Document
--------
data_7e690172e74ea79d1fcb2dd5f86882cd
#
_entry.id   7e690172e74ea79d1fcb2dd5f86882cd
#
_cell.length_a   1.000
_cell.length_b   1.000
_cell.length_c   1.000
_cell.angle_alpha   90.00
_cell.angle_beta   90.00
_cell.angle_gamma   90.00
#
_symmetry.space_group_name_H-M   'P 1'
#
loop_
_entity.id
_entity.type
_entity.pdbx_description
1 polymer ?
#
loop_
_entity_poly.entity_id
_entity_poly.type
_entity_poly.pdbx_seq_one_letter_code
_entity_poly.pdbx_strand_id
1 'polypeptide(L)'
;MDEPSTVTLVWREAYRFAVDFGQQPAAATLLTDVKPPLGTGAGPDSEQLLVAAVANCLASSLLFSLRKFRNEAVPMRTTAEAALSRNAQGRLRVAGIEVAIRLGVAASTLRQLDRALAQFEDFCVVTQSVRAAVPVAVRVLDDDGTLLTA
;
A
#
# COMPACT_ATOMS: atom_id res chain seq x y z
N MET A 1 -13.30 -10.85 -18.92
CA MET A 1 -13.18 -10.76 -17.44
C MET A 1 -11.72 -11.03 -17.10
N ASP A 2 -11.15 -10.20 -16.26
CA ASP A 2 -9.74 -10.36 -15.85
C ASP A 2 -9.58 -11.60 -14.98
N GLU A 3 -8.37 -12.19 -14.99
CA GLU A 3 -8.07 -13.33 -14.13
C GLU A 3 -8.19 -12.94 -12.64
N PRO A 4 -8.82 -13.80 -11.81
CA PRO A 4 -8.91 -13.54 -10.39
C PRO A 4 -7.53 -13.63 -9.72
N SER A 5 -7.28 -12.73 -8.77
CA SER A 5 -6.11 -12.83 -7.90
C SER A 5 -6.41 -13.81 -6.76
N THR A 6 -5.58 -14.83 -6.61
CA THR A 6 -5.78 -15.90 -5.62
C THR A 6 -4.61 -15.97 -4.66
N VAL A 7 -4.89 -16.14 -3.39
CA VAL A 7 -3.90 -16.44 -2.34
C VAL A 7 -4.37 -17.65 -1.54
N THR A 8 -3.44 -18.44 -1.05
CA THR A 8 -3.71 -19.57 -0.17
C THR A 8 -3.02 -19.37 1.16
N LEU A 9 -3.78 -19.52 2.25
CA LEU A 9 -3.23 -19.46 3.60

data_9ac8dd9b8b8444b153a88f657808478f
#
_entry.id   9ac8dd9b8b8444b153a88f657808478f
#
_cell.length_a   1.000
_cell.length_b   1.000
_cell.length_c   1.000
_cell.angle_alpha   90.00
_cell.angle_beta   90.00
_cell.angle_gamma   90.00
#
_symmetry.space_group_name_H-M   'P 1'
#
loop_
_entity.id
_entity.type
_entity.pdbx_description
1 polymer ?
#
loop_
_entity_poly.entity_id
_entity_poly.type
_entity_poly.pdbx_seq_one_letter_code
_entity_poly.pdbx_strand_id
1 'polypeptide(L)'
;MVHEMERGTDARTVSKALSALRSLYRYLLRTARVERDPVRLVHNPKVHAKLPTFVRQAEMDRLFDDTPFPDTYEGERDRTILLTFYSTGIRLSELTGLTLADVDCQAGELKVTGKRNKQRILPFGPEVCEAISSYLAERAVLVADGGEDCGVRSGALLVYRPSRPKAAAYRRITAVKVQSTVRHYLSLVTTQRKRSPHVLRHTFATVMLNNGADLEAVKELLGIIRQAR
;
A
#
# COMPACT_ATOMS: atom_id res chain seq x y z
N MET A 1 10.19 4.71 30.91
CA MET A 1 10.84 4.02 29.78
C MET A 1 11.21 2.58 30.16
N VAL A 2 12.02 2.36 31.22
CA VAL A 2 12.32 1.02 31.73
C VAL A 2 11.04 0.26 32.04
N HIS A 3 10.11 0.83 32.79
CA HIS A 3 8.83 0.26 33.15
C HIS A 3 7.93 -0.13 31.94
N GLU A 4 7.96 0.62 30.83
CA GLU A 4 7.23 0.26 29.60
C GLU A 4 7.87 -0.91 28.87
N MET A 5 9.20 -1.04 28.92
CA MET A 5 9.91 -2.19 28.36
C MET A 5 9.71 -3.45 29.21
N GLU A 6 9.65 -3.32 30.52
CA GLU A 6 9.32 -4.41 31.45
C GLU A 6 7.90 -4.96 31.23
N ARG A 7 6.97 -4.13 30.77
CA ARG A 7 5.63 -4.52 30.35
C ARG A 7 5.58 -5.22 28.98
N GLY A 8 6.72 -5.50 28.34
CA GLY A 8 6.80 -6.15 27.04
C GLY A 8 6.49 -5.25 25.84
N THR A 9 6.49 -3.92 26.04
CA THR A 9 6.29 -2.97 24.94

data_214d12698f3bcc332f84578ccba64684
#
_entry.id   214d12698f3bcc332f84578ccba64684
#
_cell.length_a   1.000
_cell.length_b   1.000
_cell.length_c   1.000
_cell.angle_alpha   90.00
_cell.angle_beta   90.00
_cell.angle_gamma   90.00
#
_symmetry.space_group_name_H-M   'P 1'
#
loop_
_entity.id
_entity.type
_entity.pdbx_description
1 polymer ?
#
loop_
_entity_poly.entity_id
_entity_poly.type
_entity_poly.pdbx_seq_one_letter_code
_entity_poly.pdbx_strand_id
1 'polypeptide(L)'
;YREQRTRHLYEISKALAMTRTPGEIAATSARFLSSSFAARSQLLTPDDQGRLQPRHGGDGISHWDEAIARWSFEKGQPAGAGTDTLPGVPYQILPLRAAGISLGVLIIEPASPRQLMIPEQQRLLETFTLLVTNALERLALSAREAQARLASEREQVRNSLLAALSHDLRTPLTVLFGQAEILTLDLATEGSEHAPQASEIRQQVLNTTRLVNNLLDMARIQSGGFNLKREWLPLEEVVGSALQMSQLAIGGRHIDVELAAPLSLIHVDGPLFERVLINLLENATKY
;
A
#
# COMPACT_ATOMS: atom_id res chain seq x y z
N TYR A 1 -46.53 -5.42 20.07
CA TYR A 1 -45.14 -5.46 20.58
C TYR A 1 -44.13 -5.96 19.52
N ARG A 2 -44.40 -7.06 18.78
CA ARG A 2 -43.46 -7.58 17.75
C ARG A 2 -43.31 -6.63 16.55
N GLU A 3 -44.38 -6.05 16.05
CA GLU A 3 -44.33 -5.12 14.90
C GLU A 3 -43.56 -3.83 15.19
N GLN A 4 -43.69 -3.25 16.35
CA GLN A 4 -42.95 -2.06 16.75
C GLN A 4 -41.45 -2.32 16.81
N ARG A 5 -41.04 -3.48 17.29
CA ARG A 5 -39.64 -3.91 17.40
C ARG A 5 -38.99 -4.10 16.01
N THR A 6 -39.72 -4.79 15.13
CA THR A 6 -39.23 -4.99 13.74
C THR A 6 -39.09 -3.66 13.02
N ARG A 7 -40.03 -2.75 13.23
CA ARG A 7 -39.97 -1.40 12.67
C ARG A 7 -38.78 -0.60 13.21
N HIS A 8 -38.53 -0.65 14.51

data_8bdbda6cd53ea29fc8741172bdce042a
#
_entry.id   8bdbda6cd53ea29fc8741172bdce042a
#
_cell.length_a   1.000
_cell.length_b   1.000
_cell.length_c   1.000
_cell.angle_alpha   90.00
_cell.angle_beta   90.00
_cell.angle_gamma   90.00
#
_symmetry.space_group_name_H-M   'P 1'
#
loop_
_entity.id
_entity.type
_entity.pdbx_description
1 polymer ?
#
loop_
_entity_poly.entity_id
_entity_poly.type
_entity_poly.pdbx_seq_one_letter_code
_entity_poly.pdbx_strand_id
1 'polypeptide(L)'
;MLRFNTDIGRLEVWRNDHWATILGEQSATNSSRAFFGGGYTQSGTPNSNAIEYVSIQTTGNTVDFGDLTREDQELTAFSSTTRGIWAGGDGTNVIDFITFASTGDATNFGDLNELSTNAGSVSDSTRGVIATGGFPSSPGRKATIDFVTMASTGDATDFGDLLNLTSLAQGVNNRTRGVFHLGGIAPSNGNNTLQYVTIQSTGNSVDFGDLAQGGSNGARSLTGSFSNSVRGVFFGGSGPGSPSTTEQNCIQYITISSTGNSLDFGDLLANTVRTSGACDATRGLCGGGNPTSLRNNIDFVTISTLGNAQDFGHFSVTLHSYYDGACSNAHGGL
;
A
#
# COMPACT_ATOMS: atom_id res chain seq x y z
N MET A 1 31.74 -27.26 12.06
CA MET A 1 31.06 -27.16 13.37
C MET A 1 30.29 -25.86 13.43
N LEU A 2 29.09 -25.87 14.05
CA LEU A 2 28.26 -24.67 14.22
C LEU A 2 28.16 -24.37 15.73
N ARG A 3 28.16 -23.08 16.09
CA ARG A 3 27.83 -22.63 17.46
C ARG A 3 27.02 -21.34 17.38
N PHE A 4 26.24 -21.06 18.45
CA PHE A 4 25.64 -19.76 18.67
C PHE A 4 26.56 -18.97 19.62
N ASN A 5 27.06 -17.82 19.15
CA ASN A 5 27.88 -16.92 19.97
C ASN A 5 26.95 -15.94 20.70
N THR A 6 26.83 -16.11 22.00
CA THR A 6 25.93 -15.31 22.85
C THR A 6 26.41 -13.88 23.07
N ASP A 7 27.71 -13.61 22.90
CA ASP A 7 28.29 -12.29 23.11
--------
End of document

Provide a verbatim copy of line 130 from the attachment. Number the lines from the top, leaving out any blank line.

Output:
1 polymer ?